This information must never be discussed outside the Hospital. Only designated employees may release information for publication.

Plaintiff has not alleged she was unaware of this policy at the times in question.

The record further reveals that plaintiff spoke and understood both English and Spanish. On October 11, 2004, she was asked to translate for an elderly Spanish-speaking patient. At the time, the treating physician was attempting to determine whether the patient was suffering from meningitis. As part of her involvement with this patient, plaintiff met the patient's daughter, and also learned the patient's daughter had children. She was also aware from her dealings with this family that the patient's daughter was instructed to have her children examined by a doctor before they returned to school. The patient's daughter had a four-year old son named Christian. Later that evening, plaintiff learned that Christian attended the same school as her own daughter.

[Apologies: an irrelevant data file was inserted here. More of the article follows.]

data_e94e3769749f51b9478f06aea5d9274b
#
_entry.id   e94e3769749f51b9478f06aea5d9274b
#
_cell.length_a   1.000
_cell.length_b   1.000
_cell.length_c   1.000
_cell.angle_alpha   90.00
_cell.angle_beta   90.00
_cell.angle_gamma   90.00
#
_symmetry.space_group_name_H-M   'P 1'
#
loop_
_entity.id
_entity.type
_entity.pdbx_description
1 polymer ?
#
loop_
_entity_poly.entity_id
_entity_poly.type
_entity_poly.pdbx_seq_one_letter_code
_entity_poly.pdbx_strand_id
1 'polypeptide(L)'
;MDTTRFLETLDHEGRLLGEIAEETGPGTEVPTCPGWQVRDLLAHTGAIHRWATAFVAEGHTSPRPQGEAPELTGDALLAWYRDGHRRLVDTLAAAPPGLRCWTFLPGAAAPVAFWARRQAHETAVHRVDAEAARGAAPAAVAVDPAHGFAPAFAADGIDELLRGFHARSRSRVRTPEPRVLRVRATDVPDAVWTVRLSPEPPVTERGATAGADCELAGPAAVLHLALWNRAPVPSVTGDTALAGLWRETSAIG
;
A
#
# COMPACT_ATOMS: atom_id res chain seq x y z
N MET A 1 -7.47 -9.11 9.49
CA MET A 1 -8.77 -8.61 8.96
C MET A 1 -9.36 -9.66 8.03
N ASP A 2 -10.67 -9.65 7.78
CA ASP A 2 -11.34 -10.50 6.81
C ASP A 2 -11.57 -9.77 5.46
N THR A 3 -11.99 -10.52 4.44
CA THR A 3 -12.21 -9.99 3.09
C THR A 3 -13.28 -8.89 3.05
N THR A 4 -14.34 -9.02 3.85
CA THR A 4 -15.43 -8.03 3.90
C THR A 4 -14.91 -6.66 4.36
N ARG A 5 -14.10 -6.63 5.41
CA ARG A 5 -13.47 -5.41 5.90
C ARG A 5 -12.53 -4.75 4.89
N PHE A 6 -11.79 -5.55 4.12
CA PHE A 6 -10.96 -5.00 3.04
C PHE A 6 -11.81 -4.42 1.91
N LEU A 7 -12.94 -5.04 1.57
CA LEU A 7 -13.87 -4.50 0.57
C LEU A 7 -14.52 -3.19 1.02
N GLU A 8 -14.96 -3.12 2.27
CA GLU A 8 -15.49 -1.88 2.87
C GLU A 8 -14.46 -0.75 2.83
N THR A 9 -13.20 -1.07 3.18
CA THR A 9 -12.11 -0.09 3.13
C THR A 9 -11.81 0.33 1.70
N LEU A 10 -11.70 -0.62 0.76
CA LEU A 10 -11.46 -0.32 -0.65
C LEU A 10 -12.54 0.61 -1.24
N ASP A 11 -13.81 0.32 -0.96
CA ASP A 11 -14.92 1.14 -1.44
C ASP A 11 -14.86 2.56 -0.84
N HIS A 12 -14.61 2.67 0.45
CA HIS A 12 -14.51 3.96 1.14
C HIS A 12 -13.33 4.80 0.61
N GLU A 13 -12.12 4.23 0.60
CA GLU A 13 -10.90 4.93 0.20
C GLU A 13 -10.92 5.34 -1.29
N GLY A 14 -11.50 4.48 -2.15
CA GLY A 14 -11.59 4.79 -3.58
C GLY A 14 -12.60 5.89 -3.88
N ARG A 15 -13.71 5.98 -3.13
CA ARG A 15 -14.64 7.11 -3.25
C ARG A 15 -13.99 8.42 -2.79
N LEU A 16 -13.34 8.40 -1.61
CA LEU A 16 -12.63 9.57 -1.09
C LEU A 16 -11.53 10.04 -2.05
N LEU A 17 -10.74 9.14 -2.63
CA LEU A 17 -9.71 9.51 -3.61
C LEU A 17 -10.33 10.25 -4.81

The next morning, plaintiff took her child to nursery school. She observed that Christian was also in attendance and that he was coughing. Alarmed by this -- based on what she learned about Christian's grandparent's medical condition --plaintiff decided to take her daughter home. Plaintiff testified at her deposition that the following occurred when the teacher asked why she was leaving with her child and whether something was wrong:

A: . . . I said there is something wrong here that I don't like and I don't want to discuss it because it's confidential. So she said to me, please, tell me what it is. You know, if it's the safety of the kids here, we need to know. So then that's when I explained to her.

Q: Tell me what you told her.

A: I told her I said Christian's grand-mother's in the hospital and, you know, they're ruling out meningitis and the mother was told not to bring him to school and his sister until they were cleared by the pediatrician. And I said [to the teacher] did you get any papers that [Christian] was cleared? She says no. So she said that she needed to tell the social worker.